Example \(\PageIndex{4}\)
Convert 58.2 ms to megaseconds in one multistep calculation.
SOLUTION
The milli prefix abbreviatioin is lower case, m = 10^{3}, so with base units of seconds it would be, ms = 10^{3} s. The mega abbreviation is upper case, M = 10^{6}, so Ms = 10^{6 }s.
First, convert the given unit to the base unit—in this case, seconds—and then convert seconds to the final unit, megaseconds.
\[ 58.2 \; \cancel{\rm{ms}} \times \dfrac{\cancel{10^{3} \rm{s}}}{1 \; \cancel{\rm{ms}}} \times \dfrac{1 \; \rm{Ms}}{10^6 \; \cancel{ \rm{s}}} =0.0000000582\; \rm{Ms} = 5.82 \times 10^{8}\; \rm{Ms}\]
Neither conversion factor affects the number of significant figures in the final answer.
Example \(\PageIndex{5}\)
Convert 43.00 ng to kilograms in one multistep calculation.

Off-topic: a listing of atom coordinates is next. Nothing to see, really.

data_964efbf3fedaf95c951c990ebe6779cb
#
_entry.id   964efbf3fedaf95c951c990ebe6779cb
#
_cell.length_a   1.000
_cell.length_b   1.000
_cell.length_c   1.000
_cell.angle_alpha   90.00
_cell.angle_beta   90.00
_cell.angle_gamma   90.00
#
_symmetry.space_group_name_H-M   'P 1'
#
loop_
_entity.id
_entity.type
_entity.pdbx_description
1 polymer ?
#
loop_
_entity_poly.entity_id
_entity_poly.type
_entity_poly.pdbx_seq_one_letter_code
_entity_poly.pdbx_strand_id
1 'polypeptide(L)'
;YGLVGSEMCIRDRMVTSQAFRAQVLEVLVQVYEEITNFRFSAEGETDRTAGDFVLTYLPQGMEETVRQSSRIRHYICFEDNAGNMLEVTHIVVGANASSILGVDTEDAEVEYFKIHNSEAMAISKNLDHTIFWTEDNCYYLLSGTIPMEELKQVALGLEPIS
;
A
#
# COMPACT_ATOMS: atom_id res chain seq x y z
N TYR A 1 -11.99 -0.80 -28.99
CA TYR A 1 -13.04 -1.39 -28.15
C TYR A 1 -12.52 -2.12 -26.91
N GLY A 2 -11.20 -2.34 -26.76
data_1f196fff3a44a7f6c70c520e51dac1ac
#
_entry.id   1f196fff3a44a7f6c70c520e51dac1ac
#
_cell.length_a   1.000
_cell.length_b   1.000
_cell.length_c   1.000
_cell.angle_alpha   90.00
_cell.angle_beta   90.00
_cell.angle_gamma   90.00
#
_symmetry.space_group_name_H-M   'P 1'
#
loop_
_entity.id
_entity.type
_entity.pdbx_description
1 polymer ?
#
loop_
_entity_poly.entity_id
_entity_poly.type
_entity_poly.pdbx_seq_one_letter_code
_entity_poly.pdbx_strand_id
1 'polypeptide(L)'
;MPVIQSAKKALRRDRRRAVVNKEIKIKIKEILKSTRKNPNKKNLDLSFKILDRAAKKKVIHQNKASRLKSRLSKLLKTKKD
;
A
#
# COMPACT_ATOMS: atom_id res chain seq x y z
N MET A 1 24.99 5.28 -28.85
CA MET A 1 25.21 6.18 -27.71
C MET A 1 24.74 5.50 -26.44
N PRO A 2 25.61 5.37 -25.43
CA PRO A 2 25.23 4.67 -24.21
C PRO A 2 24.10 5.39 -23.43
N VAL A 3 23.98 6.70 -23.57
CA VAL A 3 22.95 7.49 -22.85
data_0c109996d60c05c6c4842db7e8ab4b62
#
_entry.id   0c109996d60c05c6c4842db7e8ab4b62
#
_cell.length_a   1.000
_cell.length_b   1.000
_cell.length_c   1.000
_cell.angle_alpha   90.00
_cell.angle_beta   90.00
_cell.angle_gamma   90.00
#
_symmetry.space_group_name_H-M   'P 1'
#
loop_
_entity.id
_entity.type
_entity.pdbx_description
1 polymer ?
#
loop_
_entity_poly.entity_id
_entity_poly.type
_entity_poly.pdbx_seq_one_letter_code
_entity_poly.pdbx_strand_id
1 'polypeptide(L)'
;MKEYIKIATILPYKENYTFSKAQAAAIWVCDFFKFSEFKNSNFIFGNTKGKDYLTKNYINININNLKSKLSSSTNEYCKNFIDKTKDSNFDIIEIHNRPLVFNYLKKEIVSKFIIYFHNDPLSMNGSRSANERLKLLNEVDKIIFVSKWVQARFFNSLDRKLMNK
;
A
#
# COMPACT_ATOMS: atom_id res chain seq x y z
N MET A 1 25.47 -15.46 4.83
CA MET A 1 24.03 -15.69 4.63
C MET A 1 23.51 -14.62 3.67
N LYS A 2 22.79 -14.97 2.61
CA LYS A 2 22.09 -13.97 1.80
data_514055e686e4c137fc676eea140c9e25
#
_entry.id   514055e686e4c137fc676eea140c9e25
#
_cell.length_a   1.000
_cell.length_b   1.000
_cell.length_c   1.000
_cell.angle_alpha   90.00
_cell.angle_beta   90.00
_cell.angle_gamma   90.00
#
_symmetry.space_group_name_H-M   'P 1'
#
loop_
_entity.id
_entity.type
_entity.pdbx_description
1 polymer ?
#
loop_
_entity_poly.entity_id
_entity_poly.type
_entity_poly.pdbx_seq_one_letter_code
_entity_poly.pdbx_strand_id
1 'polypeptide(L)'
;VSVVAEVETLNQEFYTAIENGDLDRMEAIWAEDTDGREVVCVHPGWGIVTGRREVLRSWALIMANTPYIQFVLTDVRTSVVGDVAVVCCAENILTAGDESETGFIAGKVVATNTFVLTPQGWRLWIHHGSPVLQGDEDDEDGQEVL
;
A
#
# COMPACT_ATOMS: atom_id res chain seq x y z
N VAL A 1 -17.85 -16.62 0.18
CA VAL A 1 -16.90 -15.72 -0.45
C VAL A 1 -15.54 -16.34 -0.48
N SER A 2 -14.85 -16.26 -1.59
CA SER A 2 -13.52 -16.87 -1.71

SOLUTION
For nano, n = 10^{9}, so with base units of grams it would be, ng = 10^{9} g. For kilo, k = 10^{3}, so kg = 10^{3 }g.
First, cancel ng and convert the given unit to the base unit (g), and then convert grams to the final unit, kilograms.
\[ 43.00 \; \cancel{\rm{ng}} \times \dfrac{\cancel{10^{9} \rm{g}}}{1 \; \cancel{\rm{ng}}} \times \dfrac{1 \; \rm{kg}}{10^3 \; \cancel{ \rm{g}}} =0.00000000004300\; \rm{kg} = 4.300 \times 10^{11}\; \rm{kg}\]
Neither conversion factor affects the number of significant figures (four) in the final answer.
Squared or Cubed Units